While often overlooked in modern web design, a focus on accessibility and compliance is critical to protect yourself from potentially business-threatening lawsuits, regulatory fines, and liability for data hacks or breaches.
Today – 2017 at the time of this writing – compliance is more important than ever because of the nature of the web. The internet is becoming a hub for business processes, transactions, and the transfer of potentially-sensitive information – and that means that companies must conform to a certain set of regulatory standards in order to protect this information.
Accessibility for all users is also important because of this. As the web becomes more important in our everyday lives, governments are taking steps to ensure that disabled persons can have the same levels of access to the internet as those without disabilities.
Let’s take a deeper look at these topics now, and discuss how your business can benefit from better accessibility, and by complying with regulatory standards.
Accessible Websites Are Protected From Lawsuits – And Increase The Reach Of Your Business
The first benefit of having a website that’s accessible to the disabled is a reduction in liability.
There have been dozens of high-profile court cases involving large corporations and services such as Target, eBay, Netflix, Monster, and Ticketmaster – among others – where organizations representing the disabled showed that sites did not conform to standards for accessibility set forth by Section 508 disability standards found in amendments to the Rehabilitation Act of 1973. While most of these lawsuits have been settled out of court, the costs associated with each were high.
However, on June 13, 2017 a ruling in the first trial involving website accessibility, a federal judge in Florida ruled that supermarket chain Winn-Dixie violated Title III of the Americans with Disabilities Act (ADA) of 1990 by failing to make its website accessible.
While smaller eCommerce websites are unlikely to be targeted by these sorts of lawsuits, it can still be beneficial to conform to these web accessibility standards insomuch as it allows broader usage of your service. The goal of your business should be to serve everyone – disabled persons should be able to transact business on your website.
So focus on accessibility – these guidelines by the w3c are a great place to start – and expand the reach of your business, while reducing liability. You can also work with a group like ours to identify the key issues and prioritize the main accessibility issues for repair so that WCAG 2.0 compliance can be achieved. WCAG 2.0 is the standard currently being pursued by plaintiffs in court.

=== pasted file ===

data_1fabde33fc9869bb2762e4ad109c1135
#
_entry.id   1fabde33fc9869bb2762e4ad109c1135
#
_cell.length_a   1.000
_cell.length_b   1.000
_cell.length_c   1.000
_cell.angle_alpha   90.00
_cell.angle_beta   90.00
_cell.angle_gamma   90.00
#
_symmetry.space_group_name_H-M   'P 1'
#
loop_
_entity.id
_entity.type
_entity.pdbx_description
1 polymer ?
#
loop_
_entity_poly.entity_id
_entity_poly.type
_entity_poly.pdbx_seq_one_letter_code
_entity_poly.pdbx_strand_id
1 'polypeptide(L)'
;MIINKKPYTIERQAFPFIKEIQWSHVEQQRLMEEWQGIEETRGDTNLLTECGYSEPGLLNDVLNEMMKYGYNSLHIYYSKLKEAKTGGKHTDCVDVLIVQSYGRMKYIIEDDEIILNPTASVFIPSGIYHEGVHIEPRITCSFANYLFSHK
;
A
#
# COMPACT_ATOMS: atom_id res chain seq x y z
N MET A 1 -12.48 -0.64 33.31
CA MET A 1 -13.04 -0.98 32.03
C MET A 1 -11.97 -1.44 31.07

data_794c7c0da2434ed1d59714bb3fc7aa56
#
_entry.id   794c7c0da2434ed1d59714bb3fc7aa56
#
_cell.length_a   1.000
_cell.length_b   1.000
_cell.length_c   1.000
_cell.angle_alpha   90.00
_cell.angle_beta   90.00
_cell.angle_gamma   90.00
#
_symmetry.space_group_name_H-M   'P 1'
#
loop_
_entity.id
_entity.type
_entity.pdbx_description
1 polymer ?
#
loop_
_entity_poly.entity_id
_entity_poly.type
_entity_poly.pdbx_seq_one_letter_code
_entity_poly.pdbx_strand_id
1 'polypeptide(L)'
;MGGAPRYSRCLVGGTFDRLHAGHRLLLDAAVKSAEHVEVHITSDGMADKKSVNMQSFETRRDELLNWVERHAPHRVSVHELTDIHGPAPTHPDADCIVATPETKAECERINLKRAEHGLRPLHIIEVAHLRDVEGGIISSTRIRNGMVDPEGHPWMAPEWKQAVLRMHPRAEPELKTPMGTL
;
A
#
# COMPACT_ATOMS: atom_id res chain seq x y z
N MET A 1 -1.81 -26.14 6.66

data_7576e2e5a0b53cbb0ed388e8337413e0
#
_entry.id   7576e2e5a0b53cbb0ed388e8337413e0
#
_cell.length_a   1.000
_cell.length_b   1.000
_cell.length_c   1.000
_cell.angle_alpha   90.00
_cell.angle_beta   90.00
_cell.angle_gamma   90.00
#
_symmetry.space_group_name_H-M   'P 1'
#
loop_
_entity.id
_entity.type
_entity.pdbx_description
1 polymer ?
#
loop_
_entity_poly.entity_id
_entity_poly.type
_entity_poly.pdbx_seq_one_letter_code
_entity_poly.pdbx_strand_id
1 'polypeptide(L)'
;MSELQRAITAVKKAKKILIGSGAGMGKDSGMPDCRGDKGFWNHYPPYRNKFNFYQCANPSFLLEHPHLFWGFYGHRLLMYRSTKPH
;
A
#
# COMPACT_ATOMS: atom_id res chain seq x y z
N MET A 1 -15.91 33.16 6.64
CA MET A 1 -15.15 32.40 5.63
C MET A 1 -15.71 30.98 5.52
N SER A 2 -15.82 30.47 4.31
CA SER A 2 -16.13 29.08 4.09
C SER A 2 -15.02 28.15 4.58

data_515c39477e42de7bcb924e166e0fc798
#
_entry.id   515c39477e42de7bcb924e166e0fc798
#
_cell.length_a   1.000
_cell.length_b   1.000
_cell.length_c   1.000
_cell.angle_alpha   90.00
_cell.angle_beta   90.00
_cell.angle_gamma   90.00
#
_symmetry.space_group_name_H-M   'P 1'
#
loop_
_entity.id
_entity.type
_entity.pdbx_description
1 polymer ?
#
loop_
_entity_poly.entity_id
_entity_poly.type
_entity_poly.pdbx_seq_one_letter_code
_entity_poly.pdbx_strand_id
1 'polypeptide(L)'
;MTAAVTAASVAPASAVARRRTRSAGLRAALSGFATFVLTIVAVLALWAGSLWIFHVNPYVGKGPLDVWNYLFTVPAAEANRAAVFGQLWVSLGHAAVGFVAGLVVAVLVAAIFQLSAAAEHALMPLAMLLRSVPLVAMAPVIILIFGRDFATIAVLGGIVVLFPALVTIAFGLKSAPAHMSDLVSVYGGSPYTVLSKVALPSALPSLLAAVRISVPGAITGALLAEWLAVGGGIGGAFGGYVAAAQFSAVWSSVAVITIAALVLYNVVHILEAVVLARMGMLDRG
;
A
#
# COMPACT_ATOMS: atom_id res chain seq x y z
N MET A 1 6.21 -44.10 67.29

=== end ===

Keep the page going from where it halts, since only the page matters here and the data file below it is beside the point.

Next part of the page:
Compliance With PII, PHI, And PCI DSS Standards – Avoiding Fines & Liability
As online transactions have become more common, many federal guidelines have been laid out, regarding information such as PII, PHI, and regulatory standards such as PCI-DSS
- PII – PII stands for Personally Identifiable Information. Essentially, this can be any piece of information that distinguishes one individual from another, such as financial information, credit card numbers, and unique identifiers like Social Security numbers.
- PHI – PHI stands for Protected Health Information. This category of information contains any and all information about medical records, payment histories, and health status.
- PCI-DSS – PCI-DSS stands for “Payment Card Industry Data Security Standard”. While this standard is administered by a third-party company – not the US Government – compliance with the security standards set forth in PCI-DSS is still important to avoid liability in case of fraud or data breaches.
Websites that collect PII or PHI and do not comply with regulatory standards can have a serious liability risk – as can eCommerce websites that fail to comply with PCI-DSS standards.
Invest In Accessibility And Compliance, And Reduce Risk
Though it can be expensive to invest in regulatory compliance and accessibility, it’s well worth the cost. You need to protect your company from legal actions, and ensure that it can continue to evolve with changing regulatory standards.
So don’t ignore accessibility and compliance. If you do, your company could be at risk.